This week, we humbly welcome one of our Patrons to the show! We discuss Brad's Final Fantasy origins, and his ranking within the Final Fantasy series. We discuss the series through his eyes, since he's been playing the series since Final Fantasy VI. He takes a very different approach to Final Fantasy VII, citing it around mid quality as a game. The main reasons for this is from coming off of Final Fantasy VI, he felt slightly disappointed. Brad has played his fair share of Final Fantasy XI, and Final Fantasy XIV as well, even being a legacy player in the latter title. Once we review his history with the Final Fantasy series, we play a round of Stump the Host, with Joe finally securing a well fought win over Brad. We then turn to the questions segment, discussing the Final Fantasy VII remake. Brad was quite skeptical of the remake, Joe was as well. Kaleb, on the other hand, has become soft on the idea of a Final Fantasy VII remake. Enjoy the grind!!
Mon, 15 February 2016
This week, we bring back the popular Mythic Origins segment. We feature Mythic Origins of the Summons, Part Three. We dig into the origins of Yojimbo, Phoenix, and Golem. We then reminisce about the usefulness of each summon throughout the Final Fantasy series, and discuss what we hope the summons in Final Fantasy XV will turn out to be. We also discuss the rebirth of common summons throughout the series, and talk about ones lost, and how we would be interested in their resurrection. We then answer some great user submitted questions, and read a few stellar reviews. Enjoy the episode!
Yojimbo- Translates into Bodyguard. Appears in Final Fantasy X. The usage of this name for the summon is fairly effective, as you have to buy Yojimbo’s service from the get go, and then continue to pay him for each of his four moves. Diagoro, the dog of Yojimbo, will attack during the weakest of the attacks. Kozuka is the attack where Yojimbo throws multiple knives at enemies, where Wakizashi is the air slicing atttack. Then the Zanmato. The ultimate of the attacks. This is an attack that is borrowed from Odin. Odin’s was called Zantetsuken, but they’re essentially the same attack.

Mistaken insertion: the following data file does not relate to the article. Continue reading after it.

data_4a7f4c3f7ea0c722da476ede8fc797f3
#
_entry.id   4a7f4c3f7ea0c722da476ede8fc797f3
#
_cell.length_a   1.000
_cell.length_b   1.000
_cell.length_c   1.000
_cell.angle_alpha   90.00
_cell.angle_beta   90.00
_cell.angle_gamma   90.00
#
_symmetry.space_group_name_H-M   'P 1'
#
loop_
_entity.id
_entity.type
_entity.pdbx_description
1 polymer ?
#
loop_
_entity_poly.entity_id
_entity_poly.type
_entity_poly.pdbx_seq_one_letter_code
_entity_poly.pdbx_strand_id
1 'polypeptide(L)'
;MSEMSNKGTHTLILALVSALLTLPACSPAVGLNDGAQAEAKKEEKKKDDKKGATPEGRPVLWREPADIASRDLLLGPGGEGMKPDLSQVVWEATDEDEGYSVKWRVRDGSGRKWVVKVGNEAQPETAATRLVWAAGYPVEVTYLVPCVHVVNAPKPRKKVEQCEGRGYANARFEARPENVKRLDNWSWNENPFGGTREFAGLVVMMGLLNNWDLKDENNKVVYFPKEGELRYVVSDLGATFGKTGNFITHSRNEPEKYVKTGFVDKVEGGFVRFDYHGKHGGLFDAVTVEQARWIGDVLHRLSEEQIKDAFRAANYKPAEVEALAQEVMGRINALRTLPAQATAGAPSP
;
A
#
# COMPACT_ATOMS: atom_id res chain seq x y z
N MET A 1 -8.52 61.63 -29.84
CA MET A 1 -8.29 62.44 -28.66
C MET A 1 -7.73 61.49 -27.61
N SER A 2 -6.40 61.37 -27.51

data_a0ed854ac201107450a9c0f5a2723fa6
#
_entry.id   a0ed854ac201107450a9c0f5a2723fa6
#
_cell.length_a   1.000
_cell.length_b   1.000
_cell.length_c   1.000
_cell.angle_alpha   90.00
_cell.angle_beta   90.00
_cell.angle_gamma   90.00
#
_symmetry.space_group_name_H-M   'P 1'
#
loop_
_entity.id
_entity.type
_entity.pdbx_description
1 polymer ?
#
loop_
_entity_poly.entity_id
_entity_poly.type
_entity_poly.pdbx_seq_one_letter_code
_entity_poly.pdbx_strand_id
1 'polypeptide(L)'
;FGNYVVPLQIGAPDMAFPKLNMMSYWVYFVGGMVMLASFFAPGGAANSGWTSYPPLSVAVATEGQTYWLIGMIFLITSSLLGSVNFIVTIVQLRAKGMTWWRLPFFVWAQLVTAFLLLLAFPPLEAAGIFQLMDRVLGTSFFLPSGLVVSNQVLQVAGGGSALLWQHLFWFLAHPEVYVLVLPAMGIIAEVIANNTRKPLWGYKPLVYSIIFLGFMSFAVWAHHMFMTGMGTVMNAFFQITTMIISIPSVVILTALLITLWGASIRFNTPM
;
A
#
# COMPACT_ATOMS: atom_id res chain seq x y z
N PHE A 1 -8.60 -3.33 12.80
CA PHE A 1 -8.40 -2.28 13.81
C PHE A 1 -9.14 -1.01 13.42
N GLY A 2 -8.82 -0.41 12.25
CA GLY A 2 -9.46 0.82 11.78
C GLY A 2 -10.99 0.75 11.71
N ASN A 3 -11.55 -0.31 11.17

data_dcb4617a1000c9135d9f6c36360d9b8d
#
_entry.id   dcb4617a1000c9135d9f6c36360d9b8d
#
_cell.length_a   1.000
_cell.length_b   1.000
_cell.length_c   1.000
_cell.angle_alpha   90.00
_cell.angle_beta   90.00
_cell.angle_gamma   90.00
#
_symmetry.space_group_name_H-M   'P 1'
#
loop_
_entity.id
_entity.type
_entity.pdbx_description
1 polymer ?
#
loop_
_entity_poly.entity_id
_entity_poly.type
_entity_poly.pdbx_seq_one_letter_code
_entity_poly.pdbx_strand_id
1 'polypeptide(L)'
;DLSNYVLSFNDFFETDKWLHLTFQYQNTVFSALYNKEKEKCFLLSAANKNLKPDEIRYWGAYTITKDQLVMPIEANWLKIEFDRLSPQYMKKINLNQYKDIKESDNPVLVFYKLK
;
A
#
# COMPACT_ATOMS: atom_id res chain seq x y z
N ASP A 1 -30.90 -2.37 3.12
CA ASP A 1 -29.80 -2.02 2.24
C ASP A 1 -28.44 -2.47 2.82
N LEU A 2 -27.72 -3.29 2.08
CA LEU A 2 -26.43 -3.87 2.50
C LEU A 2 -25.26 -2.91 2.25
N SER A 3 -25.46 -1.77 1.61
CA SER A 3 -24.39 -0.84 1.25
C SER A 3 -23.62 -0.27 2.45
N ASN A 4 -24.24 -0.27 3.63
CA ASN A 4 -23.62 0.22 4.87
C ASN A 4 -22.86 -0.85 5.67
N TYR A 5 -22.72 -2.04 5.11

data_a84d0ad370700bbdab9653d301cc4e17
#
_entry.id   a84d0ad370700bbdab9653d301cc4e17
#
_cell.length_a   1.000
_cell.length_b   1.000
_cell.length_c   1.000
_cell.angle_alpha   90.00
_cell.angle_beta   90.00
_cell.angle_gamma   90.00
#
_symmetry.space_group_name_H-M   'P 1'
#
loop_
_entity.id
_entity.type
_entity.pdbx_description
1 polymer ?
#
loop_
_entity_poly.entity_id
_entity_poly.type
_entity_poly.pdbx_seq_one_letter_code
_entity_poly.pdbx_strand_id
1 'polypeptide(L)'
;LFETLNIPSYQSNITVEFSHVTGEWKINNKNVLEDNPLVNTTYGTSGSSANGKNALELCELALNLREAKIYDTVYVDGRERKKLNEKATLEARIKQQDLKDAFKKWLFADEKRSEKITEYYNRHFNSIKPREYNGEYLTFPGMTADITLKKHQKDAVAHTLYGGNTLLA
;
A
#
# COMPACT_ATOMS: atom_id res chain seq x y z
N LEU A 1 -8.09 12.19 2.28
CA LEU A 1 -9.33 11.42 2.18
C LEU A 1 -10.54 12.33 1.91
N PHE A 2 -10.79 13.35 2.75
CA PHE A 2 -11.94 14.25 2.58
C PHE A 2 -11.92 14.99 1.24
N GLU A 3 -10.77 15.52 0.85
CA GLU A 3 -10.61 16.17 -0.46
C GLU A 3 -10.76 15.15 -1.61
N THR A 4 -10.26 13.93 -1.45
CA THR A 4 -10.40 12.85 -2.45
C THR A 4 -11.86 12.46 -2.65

Phoenix- A Greek fire creature that is said to rise from it’s own ashes of demise around every 500 years. Phoenix is arguably one of the most useful summons in the series, yet I found myself rarely using the epic resrrection ability associated with summoning the creature.
Golem- From Jewish mythology. A Golem is a mud creature that is brought to life when a righteous person writes “emet”, or truth, onto its body. The most popular Golem was supposedly created by Rabbi Judah Loew in order to defend the Jews of the Prague Ghetto from antisemitic attacks, mainly for the Blood Libel. The blood libel is an accusation that Jews kidnap and murder christian Children to use their blood as part of their religious rituals during their holidays.
Sun, 7 February 2016
This week, Kaleb and Joe discuss their altered rankings for the Final Fantasy series. Rather than ranking the games in terms of what makes Final Fantasy great, they break it down even further. They discuss in depth which Final Fantasy games have the best story, combat, overall cast, music, and art. The results are quite different than one would expect, given the difference between this Final Fantasy list, and the one produced after the completion of Final Fantasy XIV. We then move on to revisit an old question from us to you, and move into this weeks, which deals with ranking the spinoff games in their own rite. Jump on the forums and vote! Enjoy the episode everyone!
Mon, 1 February 2016
This week, Kaleb and Joe review Final Fantasy IV: Interlude, in all of it's two hour glory. We discuss the beauty of the Final Fantasy IV Complete Collection PSP port, and talk about how it nicely sets up the story for Final Fantasy IV: The After years. We release some nostalgia seed when it comes to the soundtrack, and gameplay that we've come to miss, and praise the entry on it's look. We will be setting up a stream for Final Fantasy IV: The After Years on Sunday, January 31st. Enjoy the episode, and welcome to season two of Ultima Final Fantasy, the ultimate.... Final Fantasy Podcast.